User-defined conversions (C++ only)

User-defined conversions allow you to specify object conversions with constructors or with conversion functions. User-defined conversions are implicitly used in addition to standard conversions for conversion of initializers, functions arguments, function return values, expression operands, expressions controlling iteration, selection statements, and explicit type conversions.

There are two types of user-defined conversions:

The compiler can use only one user-defined conversion (either a conversion constructor or a conversion function) when implicitly converting a single value. The following example demonstrates this:

class A {
  int x;
public:
  operator int() { return x; };
};

class B {
  A y;
public:
  operator A() { return y; };
};

int main () {
  B b_obj;
//  int i = b_obj;
  int j = A(b_obj);
}

The compiler would not allow the statement int i = b_obj. The compiler would have to implicitly convert b_obj into an object of type A (with B::operator A()), then implicitly convert that object to an integer (with A::operator int()). The statement int j = A(b_obj) explicitly converts b_obj into an object of type A, then implicitly converts that object to an integer.

User-defined conversions must be unambiguous, or they are not called. A conversion function in a derived class does not hide another conversion function in a base class unless both conversion functions convert to the same type. Function overload resolution selects the most appropriate conversion function. The following example demonstrates this:

class A {
  int a_int;
  char* a_carp;
public:
  operator int() { return a_int; }
  operator char*() { return a_carp; }
};

class B : public A {
  float b_float;
  char* b_carp;
public:
  operator float() { return b_float; }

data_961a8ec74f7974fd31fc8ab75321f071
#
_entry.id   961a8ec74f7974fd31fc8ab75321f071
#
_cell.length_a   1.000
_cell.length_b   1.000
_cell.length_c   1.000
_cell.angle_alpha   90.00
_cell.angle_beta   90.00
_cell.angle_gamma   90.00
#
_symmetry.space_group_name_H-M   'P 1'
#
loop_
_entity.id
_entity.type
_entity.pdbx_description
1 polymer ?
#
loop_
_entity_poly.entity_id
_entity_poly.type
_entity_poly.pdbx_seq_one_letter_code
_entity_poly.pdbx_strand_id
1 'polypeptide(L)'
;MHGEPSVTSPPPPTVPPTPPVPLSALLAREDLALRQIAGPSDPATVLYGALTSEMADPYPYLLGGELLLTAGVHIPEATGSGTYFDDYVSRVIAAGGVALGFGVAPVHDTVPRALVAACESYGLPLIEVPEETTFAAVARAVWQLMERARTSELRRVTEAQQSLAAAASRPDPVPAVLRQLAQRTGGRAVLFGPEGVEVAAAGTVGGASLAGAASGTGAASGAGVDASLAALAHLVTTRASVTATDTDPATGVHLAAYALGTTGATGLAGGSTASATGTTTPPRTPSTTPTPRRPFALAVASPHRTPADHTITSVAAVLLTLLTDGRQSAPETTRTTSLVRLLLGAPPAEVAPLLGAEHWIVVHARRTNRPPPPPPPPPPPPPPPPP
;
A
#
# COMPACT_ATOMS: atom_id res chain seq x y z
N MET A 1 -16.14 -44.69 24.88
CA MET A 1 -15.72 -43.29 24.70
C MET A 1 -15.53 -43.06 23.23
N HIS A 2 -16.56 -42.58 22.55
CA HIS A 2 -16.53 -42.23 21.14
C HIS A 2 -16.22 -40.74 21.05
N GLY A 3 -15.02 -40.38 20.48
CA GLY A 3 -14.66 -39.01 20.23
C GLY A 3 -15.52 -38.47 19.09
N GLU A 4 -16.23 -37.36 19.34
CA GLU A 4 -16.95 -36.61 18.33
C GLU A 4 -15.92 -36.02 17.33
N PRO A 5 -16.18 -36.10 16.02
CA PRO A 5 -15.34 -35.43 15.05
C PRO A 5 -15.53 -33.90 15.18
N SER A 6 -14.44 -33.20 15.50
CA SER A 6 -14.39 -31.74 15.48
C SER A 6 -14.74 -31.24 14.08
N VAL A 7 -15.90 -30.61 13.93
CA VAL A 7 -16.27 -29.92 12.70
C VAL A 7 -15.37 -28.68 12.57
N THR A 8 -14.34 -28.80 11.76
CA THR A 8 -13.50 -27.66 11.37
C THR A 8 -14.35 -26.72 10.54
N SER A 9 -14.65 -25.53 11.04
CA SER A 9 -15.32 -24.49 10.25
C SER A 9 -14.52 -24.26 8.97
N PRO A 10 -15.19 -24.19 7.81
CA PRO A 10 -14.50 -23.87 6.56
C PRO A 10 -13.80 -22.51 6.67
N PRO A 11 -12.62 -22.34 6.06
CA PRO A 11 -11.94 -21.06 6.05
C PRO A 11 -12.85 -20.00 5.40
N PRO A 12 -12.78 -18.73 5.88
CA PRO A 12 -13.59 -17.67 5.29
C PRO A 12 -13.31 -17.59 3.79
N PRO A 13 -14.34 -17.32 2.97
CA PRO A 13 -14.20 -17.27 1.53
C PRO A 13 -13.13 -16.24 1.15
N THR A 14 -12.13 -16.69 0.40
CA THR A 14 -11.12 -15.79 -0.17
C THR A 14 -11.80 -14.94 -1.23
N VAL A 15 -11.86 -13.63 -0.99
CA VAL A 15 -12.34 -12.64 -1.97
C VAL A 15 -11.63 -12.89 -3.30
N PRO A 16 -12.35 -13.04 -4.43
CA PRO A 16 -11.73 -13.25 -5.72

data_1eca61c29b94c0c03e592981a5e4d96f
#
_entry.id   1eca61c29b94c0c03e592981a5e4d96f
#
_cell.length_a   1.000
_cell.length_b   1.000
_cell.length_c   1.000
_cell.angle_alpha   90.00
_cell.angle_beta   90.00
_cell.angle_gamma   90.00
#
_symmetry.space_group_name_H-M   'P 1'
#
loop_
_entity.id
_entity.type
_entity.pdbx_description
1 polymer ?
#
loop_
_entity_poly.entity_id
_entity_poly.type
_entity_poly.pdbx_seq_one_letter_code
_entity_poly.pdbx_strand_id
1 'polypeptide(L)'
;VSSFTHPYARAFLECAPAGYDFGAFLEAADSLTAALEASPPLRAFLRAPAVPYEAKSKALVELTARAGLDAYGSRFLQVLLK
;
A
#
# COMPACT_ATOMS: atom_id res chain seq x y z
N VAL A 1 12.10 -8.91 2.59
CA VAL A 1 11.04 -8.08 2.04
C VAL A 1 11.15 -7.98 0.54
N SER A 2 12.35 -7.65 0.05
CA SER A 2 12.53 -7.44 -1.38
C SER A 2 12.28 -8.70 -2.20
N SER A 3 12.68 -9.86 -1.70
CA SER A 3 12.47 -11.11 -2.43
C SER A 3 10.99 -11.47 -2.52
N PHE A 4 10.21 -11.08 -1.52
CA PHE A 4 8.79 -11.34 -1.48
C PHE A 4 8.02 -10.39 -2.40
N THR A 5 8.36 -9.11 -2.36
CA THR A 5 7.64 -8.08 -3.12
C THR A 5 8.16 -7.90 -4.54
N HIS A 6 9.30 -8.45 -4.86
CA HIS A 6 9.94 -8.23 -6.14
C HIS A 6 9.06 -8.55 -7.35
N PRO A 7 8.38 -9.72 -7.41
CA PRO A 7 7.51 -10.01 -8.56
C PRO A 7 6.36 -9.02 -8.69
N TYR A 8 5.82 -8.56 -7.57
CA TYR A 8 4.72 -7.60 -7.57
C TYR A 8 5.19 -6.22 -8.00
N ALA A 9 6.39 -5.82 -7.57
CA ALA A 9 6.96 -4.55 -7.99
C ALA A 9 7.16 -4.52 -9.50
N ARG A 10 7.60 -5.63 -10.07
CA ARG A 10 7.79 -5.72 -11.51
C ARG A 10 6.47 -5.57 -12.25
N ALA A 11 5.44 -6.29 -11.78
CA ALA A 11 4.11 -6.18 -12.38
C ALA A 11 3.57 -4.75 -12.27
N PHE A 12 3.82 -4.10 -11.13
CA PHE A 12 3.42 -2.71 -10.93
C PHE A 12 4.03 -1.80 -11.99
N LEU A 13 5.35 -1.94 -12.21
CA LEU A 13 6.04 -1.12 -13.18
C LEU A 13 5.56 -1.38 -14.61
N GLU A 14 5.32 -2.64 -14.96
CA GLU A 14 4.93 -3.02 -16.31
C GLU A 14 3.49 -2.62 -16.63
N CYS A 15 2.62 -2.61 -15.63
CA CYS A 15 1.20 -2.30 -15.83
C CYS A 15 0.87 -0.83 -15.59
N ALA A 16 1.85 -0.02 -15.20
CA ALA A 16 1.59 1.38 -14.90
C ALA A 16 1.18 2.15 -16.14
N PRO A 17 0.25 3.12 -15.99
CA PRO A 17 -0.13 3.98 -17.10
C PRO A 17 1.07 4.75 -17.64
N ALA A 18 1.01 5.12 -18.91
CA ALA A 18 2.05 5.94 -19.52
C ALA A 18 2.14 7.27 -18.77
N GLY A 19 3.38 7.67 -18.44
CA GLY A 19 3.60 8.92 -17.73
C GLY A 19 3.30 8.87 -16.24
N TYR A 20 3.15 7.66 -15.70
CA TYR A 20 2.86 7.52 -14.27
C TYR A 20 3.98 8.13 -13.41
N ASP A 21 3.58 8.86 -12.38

operator char*() { return b_carp; }
};

int main () {
  B b_obj;
//  long a = b_obj;
  char* c_p = b_obj;
}

The compiler would not allow the statement long a = b_obj. The compiler could either use A::operator int() or B::operator float() to convert b_obj into a long. The statement char* c_p = b_obj uses B::operator char*() to convert b_obj into a char* because B::operator char*() hides A::operator char*().

When you call a constructor with an argument and you have not defined a constructor accepting that argument type, only standard conversions are used to convert the argument to another argument type acceptable to a constructor for that class. No other constructors or conversions functions are called to convert the argument to a type acceptable to a constructor defined for that class. The following example demonstrates this:

class A {
public:
  A() { }
  A(int) { }
};

int main() {
   A a1 = 1.234;
//   A moocow = "text string";
}

The compiler allows the statement A a1 = 1.234. The compiler uses the standard conversion of converting 1.234 into an int, then implicitly calls the converting constructor A(int). The compiler would not allow the statement A moocow = "text string"; converting a text string to an integer is not a standard conversion.

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